The biases of a Royal Commission

George Weigel

A brief dip into Latin helps us understand how preconceptions can lead to biased judgments that falsify history — as they did when an Australian Royal Commission on sexual abuse recently impugned the integrity of Cardinal George Pell.

The Latin maxim is quidquid recipitur ad modum recipientis recipitur – literally, “what is received is received according to the mode [or manner, or condition] of the receiver.” Less literally, the maxim holds that our predispositions – our mental filters – color our perceptions. Put another way, we often perceive things, not as they are but because of what we are.

However abstract it may seem at first blush, the maxim is confirmed by everyday experience. People draw different conclusions about the same facts, the same personalities, and the same situations. More often than not, those differences are explained by different filters at work in our minds.

Which brings us to the misconceptions and prejudices surrounding Cardinal George Pell.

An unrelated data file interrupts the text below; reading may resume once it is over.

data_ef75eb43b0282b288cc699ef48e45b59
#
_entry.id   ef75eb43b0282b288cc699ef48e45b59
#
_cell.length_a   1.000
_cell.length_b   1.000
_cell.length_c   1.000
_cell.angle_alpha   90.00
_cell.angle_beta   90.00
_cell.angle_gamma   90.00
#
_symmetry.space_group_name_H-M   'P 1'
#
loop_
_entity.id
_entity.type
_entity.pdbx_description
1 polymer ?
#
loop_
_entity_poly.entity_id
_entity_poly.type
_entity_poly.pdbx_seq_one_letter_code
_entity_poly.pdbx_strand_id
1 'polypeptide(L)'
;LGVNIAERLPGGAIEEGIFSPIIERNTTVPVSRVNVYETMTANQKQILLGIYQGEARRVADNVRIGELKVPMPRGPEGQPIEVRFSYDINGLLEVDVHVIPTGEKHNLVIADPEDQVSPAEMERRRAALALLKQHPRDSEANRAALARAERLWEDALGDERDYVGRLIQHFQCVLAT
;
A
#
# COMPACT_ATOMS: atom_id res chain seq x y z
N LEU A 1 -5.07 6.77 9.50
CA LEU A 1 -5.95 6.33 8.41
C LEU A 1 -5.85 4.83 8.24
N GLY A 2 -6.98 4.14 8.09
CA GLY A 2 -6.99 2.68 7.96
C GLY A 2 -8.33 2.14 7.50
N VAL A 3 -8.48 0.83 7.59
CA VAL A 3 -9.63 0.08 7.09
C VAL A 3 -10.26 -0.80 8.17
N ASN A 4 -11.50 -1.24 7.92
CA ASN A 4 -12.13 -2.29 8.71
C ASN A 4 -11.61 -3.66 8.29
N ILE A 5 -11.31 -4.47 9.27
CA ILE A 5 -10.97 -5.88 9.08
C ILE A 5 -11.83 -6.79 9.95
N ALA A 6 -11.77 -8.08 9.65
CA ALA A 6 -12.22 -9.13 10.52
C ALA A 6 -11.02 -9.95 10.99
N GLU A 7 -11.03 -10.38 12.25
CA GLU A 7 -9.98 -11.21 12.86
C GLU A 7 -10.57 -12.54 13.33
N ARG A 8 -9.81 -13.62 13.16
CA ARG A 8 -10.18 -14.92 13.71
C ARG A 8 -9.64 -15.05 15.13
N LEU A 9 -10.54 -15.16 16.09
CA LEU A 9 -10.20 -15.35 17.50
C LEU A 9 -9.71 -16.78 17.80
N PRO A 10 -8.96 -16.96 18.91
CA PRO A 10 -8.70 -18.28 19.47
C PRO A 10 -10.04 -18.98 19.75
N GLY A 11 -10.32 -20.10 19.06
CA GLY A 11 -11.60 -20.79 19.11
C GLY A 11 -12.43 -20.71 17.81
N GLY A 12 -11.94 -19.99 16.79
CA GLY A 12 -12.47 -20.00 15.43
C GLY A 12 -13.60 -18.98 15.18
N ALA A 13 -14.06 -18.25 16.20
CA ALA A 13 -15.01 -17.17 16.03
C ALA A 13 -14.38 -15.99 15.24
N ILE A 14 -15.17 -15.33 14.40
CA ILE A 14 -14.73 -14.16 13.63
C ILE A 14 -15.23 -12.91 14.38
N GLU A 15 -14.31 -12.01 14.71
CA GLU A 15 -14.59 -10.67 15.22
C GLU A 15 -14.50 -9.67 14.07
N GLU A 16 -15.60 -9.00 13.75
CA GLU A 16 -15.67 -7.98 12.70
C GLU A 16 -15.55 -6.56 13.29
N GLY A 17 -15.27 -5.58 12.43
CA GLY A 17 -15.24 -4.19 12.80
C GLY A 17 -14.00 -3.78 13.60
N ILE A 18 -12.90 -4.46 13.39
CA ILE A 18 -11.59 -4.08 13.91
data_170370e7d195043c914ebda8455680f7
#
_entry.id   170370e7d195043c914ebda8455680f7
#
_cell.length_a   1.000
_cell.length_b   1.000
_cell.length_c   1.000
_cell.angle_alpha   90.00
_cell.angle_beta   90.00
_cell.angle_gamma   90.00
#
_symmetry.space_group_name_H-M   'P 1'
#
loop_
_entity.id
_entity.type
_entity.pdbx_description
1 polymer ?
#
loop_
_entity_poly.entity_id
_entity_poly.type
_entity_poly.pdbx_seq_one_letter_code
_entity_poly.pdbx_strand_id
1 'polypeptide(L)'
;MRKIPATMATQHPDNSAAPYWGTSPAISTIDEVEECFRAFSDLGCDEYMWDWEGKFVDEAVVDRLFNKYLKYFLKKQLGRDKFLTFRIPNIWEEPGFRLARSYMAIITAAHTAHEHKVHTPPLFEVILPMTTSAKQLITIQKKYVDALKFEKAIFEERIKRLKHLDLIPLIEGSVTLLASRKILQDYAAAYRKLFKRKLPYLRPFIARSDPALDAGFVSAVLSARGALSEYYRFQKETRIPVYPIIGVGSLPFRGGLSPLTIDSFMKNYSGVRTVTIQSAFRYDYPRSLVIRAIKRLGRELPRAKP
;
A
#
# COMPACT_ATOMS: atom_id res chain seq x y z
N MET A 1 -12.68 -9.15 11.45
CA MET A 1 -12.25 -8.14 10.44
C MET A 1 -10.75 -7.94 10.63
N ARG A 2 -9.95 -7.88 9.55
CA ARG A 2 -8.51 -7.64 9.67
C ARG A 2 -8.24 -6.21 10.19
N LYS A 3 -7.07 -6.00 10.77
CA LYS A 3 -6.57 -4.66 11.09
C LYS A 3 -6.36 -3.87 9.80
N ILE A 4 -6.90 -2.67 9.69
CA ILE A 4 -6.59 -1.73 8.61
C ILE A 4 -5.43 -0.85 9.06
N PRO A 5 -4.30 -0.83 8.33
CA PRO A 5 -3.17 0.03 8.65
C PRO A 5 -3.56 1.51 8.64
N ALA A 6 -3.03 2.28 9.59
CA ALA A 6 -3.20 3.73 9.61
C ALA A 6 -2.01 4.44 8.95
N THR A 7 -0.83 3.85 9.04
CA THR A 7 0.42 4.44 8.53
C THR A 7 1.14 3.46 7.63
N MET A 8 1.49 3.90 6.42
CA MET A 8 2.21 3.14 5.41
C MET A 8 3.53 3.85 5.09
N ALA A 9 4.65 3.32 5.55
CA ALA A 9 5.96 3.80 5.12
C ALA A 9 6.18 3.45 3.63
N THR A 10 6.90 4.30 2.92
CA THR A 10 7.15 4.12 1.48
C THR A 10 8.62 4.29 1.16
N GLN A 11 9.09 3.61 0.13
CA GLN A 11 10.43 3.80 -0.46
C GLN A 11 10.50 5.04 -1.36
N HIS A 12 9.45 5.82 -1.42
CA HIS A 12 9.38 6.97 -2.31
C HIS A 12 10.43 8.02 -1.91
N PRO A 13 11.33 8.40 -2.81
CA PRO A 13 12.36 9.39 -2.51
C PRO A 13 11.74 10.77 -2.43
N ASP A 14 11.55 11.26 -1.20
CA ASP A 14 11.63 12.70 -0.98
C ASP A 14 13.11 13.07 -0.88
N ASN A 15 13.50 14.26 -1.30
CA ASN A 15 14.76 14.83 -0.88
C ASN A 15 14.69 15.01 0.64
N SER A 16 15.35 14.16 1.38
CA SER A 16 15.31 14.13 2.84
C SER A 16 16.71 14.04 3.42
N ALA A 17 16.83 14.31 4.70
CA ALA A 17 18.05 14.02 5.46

Cardinal Pell has been under sustained assault from the Australian media, Australian social and political activists, and ecclesiastical opponents for more than two decades. His defense of classic Catholic doctrine and morality offended some. His politically incorrect views on climate change and the sexual revolution angered others. His relish in debate and his vigor in debating shocked, then outraged Australian cancel-culture bullies, accustomed to their targets caving-in to shaming, denunciations, and threats. What was the matter with this man? Why didn’t he truckle as others — including many Church leaders – had done?

Given their belief in their own infallibility, Pell’s political and ecclesiastical critics could not concede that theymight be wrong. And a highly intelligent man with an Oxford doctorate couldn’t be dismissed as a mere fool. So his critics and enemies seem to have concluded that George Pell must be wicked — and must be lying about his role in Australian Catholicism’s grappling with clerical sexual abuse.